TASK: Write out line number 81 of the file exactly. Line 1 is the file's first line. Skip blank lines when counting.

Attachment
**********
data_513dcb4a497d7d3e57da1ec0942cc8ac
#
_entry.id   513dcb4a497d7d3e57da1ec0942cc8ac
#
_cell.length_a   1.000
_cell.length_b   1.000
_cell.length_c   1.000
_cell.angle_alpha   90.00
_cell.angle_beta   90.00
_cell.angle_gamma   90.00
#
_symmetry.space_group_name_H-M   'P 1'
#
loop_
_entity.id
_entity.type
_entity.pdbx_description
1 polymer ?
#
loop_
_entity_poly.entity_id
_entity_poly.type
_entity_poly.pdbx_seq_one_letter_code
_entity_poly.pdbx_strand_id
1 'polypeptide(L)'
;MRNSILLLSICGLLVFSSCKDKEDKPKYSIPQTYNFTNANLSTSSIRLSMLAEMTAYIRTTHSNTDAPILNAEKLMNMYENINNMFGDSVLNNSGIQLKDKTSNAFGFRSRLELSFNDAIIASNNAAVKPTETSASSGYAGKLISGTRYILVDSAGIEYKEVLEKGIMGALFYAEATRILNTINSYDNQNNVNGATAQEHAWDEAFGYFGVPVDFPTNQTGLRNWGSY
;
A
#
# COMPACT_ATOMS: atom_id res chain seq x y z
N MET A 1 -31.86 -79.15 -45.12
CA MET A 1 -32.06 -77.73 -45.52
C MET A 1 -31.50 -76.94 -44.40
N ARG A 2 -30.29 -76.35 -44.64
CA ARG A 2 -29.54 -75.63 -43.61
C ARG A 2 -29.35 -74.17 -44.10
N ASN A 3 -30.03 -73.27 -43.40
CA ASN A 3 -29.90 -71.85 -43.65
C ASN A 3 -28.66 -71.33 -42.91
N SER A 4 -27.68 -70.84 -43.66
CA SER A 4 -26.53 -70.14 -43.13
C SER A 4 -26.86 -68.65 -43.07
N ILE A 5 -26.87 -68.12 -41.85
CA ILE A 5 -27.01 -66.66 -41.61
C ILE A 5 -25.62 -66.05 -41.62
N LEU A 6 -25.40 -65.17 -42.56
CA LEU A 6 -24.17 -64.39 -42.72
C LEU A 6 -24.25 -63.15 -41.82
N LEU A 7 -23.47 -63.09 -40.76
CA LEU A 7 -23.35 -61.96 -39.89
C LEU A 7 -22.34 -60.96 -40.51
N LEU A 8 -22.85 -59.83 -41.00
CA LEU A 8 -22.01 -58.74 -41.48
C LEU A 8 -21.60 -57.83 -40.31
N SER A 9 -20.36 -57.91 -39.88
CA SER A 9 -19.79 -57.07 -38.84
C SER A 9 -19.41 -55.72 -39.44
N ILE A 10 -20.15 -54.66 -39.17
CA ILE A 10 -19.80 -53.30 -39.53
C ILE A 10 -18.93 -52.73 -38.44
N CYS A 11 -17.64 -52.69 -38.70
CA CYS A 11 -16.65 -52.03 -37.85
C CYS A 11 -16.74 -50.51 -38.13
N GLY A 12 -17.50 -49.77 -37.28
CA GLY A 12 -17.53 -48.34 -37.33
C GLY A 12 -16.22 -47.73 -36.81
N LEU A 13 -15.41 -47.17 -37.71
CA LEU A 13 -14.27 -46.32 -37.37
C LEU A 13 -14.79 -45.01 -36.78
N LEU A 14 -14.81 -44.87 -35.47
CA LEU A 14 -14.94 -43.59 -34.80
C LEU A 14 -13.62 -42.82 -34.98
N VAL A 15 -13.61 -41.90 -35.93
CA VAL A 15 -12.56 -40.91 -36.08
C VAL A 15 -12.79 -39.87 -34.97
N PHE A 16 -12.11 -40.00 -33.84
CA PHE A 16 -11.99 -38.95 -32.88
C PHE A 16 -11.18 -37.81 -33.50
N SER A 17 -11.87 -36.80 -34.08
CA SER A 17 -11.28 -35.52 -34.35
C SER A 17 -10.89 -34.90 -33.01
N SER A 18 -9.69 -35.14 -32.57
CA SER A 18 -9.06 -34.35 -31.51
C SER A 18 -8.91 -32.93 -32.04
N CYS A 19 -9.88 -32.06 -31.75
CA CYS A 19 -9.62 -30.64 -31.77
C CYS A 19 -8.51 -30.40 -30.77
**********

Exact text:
C SER A 17 -10.89 -34.90 -33.01